Earlier this year, the Brooklyn Museum, citing financial issues, nixed its plans to show “Art in the Streets,” the controversial graffiti and street art exhibition that was shown recently at the Museum of Contemporary Art Los Angeles. However, it now appears that at least one artist from that show will still get a major survey in Brooklyn: Keith Haring.
The Brooklyn Museum announced today that, next April, it will present an exhibition called “Keith Haring: 1978-1982,” focusing on the artist’s early work, which he made from about the age of 20 through his mid 20s. Haring died of AIDS in 1990.
The show was organized by, and has previously been shown at, the Kunsthalle Wien and the Contemporary Arts Center in Cincinnati. Last year, the Gladstone Gallery became the representative of Haring’s estate.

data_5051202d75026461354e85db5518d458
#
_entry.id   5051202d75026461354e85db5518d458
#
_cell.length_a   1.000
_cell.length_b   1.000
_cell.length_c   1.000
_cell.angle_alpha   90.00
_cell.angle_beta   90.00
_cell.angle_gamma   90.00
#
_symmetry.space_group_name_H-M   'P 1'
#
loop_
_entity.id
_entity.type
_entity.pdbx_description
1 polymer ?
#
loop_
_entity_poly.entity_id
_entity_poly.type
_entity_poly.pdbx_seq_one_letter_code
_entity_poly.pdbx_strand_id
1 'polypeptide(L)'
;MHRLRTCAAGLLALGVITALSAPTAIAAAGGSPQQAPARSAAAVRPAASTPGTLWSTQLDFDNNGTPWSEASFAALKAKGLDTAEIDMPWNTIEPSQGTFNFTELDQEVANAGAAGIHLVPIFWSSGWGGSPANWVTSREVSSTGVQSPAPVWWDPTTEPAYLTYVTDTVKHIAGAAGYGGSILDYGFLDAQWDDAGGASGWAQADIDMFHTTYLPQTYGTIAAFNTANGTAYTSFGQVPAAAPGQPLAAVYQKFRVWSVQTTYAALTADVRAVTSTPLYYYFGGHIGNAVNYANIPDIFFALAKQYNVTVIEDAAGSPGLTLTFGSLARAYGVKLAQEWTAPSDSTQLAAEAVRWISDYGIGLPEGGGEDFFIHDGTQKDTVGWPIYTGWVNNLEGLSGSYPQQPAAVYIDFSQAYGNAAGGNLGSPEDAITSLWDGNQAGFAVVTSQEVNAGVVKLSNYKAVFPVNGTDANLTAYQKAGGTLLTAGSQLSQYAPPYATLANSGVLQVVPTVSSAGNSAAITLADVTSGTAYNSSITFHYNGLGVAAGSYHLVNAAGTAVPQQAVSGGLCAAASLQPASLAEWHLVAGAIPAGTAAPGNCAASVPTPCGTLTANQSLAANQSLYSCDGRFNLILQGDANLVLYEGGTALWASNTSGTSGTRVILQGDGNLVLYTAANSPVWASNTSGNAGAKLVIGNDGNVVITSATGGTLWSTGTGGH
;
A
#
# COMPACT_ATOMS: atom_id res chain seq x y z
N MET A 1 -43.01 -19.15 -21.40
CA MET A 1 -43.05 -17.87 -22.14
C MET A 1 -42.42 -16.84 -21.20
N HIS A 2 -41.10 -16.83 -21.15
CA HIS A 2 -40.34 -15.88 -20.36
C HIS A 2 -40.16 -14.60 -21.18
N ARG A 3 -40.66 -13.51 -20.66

Do you have 15 minutes to spare? We recommend the wonderfully lively documentary about the artist embedded below. Its opening lines:
“The early 1980s: a time of prosperity and new hope for the America dream. But it was poverty emerging in the streets. The need for social change was being expressed by young people who were making their mark on the walls of the city. No one knew more about making a mark than the graffiti artists of New York.”
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